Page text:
Google recently released a new algorithm intended to provide more useful, relevant and accurate local search results that are tied more closely to traditional web search ranking signals. The changes will be visible within the Google Maps search results as well as Google Web search results. This revised algorithm goes far deeper in terms of search capabilities and businesses’ location ranking parameters.
The changes include:
1. change in Google Maps and organic listings for search terms that return a local search results box within the main results, leading to results that are tied more closely to traditional web search ranking signals
2. An improvement in location detection (GPS/cellular) making the service more accurate.
3. Results returned will use more data from Google’s knowledge graph as wells as reviews, citations, mentions, PR and local directories.
4. Improved distance and location ranking parameters.
The new algorithm is currently rolling out for US English results and aims to provide a more useful and relevant experience for searchers seeking local results. People have already noticed a reduction (or the complete removal) of local search results shown in SERPs for search terms such as ‘real estate’ and in the inclusion of local search results for terms related to SEO agencies. The latter had previously not shown up after being manually restricted by Google.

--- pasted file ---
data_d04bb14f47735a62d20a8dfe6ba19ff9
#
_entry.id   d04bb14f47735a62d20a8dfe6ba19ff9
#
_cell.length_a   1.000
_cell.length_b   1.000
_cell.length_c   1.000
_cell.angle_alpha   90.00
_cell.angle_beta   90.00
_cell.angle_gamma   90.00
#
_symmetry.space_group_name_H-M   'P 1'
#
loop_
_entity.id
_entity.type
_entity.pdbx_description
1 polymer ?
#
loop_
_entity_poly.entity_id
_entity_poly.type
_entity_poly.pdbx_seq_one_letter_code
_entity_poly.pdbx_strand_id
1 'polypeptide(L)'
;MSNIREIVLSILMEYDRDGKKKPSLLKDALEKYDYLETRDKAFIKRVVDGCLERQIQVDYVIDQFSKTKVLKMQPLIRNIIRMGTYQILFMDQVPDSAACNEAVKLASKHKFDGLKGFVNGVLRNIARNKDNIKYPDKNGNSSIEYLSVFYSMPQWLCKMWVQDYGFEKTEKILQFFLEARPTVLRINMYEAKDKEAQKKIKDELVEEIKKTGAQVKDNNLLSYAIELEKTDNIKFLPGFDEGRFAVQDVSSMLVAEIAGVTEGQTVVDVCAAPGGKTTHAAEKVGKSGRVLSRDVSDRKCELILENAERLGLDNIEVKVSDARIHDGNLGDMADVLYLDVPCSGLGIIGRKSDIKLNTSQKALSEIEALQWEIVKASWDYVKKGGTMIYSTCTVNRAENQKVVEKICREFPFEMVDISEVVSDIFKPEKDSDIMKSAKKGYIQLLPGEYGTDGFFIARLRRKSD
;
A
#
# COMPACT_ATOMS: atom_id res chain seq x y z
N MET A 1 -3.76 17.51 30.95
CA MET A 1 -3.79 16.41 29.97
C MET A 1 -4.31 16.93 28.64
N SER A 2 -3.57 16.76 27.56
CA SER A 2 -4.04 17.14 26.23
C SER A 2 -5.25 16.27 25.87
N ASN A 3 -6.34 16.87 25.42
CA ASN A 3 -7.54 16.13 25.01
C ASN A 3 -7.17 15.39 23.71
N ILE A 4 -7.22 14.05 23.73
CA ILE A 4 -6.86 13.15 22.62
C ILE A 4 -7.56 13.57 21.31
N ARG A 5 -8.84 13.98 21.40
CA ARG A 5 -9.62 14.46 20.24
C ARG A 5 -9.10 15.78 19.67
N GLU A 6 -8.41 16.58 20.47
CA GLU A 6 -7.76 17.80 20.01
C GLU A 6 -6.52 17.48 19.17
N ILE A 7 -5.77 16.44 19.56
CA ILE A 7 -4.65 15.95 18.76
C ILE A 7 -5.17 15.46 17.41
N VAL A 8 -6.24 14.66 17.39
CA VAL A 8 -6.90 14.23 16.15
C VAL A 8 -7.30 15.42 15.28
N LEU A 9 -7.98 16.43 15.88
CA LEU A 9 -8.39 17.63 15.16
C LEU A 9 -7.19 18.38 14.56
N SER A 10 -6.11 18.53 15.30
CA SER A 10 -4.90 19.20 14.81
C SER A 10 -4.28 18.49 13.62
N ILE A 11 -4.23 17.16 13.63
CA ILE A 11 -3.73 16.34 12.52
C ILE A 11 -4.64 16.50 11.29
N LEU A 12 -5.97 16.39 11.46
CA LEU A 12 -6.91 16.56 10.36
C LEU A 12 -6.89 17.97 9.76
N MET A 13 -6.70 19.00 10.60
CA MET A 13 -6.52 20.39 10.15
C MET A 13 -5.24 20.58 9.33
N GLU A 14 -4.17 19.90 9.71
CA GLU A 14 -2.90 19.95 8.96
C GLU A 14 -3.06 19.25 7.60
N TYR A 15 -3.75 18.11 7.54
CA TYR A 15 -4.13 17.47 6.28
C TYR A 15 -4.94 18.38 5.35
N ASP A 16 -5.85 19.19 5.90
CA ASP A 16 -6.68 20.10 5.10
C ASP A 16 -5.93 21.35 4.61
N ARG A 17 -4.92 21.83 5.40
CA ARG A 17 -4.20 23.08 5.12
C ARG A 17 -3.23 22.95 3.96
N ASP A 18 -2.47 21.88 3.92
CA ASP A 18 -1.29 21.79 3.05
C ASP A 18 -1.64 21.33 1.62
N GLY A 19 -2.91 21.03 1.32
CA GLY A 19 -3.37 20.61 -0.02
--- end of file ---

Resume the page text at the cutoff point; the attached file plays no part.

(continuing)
Google did not divulge any details pertaining to if and when the update might roll out to other countries and languages, but it’s important to keep an eye on what’s going on and prepare for the arrival of the update.
Also, MozCast demonstrated a precipitous decline with their tool that measures pack visibility, and they noted that this update had caused location pack results to suffer a huge drop. 7 Packs, for example, declined by over 60%!
Moz also showed that certain queries benefitted while others lost out. For example, ‘apartments’ and ‘apartments for rent’ queries fared completely differently, with the latter gaining pack results, whilst the former lost them (although Moz’s data only saw an increase in 3-packs with no real change in 2-pack). The outcome of Pigeon is interesting as it also solves Yelp’s problem. Considering the recent “whining,” and the fact that the EU antitrust settlement is largely behind them, it seems an odd time to move the SERPs in this direction.
Personally, I believe that Google may be attempting to do too much in one update, given the considerable complexity of local search, and so this is something that we certainly need to keep an eye on.
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